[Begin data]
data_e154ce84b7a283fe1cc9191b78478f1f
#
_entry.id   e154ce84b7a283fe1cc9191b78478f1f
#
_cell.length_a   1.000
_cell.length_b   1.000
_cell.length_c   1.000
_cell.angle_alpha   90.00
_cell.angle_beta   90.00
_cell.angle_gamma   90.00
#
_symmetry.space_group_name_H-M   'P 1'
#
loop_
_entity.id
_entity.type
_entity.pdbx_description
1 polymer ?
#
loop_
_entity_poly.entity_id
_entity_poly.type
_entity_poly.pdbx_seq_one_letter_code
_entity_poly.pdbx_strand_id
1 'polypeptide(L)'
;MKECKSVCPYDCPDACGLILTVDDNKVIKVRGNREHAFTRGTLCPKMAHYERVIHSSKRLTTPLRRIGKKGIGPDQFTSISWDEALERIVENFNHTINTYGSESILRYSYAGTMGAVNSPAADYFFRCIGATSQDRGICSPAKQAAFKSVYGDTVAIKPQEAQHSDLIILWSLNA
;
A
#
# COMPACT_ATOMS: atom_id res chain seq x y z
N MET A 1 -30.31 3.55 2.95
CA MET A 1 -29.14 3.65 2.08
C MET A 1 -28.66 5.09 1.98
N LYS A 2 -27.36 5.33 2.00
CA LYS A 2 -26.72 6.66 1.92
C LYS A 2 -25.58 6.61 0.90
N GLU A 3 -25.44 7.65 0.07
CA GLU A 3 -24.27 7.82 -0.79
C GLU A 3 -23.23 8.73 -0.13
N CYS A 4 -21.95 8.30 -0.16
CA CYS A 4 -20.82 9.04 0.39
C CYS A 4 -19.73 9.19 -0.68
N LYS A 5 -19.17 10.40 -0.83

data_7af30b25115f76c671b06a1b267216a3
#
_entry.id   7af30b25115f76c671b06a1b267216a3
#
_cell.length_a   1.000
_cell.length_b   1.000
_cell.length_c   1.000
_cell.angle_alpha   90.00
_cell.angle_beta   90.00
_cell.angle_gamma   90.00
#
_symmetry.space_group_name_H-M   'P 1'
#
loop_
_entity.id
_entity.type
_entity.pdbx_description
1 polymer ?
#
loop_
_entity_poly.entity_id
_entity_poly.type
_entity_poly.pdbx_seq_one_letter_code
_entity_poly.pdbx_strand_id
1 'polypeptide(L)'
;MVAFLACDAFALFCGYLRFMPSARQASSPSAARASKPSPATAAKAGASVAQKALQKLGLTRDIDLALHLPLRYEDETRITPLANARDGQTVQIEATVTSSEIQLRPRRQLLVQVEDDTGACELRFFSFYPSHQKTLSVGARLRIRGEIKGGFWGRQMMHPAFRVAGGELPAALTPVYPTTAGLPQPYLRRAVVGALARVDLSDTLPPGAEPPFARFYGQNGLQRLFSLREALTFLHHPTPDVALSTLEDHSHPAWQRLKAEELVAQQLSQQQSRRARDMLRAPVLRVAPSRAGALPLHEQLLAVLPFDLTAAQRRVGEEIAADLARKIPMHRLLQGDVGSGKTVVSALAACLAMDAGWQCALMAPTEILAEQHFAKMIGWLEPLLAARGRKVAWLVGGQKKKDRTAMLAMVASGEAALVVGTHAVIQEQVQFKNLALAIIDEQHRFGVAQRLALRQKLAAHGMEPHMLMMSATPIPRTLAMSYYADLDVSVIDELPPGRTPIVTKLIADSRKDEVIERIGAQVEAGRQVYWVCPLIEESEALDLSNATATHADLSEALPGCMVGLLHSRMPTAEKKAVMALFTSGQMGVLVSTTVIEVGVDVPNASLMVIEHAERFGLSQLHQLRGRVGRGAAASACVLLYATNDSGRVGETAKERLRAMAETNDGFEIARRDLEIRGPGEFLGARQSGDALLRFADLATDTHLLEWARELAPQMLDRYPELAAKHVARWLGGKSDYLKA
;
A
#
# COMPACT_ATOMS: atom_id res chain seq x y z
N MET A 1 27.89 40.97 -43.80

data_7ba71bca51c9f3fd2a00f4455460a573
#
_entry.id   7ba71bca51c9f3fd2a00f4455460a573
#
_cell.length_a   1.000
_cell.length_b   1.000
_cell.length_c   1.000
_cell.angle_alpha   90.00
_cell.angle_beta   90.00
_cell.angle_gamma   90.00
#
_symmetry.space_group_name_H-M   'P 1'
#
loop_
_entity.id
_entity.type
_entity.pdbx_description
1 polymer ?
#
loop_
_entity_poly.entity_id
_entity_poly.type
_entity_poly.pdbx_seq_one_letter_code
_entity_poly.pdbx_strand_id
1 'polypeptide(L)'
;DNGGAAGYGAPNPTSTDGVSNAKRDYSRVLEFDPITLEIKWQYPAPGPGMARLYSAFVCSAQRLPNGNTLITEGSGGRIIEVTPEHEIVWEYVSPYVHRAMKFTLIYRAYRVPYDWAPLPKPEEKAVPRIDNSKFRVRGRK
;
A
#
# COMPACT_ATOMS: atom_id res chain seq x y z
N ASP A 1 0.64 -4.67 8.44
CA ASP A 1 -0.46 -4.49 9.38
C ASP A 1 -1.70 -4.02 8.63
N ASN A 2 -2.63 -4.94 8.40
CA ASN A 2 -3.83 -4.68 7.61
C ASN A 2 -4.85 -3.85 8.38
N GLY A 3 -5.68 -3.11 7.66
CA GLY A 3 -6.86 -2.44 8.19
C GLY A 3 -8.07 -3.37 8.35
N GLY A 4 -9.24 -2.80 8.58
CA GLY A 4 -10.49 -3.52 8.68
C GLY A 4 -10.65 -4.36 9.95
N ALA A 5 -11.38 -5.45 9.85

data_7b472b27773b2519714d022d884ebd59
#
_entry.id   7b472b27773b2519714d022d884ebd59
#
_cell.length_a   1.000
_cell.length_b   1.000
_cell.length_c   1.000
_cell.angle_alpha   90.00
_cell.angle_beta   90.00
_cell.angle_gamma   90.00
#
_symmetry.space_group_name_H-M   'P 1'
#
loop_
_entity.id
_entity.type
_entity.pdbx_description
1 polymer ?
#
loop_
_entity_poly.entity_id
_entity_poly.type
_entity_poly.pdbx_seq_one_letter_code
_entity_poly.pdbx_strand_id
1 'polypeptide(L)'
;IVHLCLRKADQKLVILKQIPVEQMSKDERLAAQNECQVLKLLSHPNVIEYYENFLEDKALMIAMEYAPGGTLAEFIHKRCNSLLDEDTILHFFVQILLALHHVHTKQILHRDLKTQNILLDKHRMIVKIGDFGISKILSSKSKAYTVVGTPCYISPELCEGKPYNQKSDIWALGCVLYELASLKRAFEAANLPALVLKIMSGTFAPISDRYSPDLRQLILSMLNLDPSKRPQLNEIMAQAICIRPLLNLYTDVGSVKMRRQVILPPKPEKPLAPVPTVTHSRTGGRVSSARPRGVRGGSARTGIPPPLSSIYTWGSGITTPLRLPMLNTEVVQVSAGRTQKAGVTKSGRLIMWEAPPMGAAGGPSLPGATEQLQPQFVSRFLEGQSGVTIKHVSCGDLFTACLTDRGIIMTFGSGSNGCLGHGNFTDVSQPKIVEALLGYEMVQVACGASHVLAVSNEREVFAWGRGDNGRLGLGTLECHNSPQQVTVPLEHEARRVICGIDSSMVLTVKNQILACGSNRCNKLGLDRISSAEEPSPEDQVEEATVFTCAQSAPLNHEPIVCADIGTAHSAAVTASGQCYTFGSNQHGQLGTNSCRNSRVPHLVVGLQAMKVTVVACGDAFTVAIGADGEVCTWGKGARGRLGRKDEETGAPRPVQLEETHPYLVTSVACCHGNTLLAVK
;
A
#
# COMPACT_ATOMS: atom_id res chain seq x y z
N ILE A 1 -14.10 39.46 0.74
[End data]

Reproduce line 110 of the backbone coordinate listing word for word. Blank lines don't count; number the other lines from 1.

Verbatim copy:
C ASN A 2 -4.85 -3.85 8.38